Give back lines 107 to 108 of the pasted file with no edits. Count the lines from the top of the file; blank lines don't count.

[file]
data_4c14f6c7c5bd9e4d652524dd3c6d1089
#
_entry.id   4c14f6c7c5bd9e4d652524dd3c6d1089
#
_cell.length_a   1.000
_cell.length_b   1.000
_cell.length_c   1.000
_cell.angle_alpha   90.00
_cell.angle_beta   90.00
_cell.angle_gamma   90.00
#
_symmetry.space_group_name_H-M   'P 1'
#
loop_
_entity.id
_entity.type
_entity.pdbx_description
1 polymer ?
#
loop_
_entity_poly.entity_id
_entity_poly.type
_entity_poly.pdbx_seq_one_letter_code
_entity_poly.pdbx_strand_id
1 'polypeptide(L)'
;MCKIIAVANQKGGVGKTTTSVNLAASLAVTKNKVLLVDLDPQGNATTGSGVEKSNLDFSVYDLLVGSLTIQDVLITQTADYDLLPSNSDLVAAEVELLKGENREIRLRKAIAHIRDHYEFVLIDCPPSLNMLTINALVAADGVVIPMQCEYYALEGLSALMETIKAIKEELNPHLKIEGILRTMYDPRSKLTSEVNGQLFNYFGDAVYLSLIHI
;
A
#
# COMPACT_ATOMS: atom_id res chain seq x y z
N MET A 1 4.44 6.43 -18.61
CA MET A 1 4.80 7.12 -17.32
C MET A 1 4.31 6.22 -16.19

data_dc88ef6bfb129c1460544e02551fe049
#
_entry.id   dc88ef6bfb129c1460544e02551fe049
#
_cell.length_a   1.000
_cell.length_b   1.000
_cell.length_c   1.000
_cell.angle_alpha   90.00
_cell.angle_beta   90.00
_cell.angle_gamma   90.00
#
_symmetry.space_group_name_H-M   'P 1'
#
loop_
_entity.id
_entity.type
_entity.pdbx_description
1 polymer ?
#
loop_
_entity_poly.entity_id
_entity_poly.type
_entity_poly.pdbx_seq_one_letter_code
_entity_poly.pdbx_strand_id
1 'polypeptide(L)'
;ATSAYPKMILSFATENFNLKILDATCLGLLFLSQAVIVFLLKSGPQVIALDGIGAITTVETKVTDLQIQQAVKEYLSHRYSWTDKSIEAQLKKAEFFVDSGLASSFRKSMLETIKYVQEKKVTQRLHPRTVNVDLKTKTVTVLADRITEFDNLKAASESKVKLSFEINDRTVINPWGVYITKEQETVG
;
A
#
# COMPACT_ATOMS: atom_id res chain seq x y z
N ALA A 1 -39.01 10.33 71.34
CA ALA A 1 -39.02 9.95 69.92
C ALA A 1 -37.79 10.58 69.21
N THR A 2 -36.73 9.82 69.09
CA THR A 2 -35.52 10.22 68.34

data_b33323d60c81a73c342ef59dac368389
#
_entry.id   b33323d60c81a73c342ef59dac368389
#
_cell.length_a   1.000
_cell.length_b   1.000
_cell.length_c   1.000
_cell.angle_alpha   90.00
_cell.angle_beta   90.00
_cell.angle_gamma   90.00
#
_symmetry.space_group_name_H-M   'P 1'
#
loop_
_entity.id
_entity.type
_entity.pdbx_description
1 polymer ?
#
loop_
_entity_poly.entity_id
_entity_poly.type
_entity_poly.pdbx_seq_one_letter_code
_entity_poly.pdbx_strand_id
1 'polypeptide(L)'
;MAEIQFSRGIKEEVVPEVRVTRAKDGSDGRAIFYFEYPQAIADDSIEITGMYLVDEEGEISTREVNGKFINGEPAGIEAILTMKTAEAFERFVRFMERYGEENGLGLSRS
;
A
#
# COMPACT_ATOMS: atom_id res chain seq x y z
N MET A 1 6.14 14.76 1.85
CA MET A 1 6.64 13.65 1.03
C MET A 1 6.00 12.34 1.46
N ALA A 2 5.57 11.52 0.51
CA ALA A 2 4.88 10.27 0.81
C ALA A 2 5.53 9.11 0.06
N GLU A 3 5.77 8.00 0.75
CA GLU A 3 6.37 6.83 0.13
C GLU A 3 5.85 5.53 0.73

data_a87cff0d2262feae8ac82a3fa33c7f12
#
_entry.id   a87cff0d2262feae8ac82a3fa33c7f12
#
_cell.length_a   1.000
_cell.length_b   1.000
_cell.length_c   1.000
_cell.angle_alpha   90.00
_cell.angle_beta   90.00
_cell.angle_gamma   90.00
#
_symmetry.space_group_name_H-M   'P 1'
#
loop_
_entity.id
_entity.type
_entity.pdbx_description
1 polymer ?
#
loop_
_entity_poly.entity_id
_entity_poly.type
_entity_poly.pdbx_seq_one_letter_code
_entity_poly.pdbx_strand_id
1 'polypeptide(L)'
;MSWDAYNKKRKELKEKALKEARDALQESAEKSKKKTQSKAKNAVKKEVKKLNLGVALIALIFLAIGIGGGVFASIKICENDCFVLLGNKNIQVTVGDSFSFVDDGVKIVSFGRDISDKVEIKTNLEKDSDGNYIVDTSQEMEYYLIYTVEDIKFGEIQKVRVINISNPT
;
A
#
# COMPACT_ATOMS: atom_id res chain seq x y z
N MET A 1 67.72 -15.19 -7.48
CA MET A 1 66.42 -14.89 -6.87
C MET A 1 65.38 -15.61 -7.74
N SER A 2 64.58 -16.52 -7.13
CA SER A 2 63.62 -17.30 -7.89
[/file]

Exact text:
C GLU A 3 5.85 5.53 0.73

data_a87cff0d2262feae8ac82a3fa33c7f12